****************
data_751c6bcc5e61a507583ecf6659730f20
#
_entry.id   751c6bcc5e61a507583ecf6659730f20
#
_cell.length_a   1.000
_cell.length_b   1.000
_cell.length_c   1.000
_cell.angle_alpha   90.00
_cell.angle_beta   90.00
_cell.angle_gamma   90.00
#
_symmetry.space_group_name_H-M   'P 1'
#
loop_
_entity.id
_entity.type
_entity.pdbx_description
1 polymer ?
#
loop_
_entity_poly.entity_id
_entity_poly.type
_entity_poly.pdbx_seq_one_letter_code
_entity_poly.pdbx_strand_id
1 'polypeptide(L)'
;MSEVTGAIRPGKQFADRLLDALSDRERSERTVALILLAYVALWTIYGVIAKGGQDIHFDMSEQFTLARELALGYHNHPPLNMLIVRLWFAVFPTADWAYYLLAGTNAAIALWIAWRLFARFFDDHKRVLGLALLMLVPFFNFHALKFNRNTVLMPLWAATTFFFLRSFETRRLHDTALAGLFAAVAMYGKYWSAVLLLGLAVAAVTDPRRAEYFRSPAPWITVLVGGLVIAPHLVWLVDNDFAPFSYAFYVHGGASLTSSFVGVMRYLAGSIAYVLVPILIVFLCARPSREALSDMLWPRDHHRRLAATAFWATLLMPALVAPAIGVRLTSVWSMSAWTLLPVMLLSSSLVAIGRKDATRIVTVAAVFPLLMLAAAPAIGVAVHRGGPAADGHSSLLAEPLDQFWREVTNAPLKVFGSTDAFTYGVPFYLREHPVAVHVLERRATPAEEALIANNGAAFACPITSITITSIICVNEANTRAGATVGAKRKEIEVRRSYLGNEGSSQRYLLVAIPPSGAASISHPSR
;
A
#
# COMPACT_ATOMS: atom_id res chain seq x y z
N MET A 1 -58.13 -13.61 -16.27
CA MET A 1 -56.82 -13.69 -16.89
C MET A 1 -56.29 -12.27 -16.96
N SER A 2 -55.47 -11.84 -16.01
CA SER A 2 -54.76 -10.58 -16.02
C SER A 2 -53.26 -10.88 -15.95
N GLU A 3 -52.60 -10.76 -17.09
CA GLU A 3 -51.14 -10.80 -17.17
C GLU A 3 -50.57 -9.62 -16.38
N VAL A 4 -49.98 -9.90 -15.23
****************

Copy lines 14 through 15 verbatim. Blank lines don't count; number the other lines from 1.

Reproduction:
loop_
_entity.id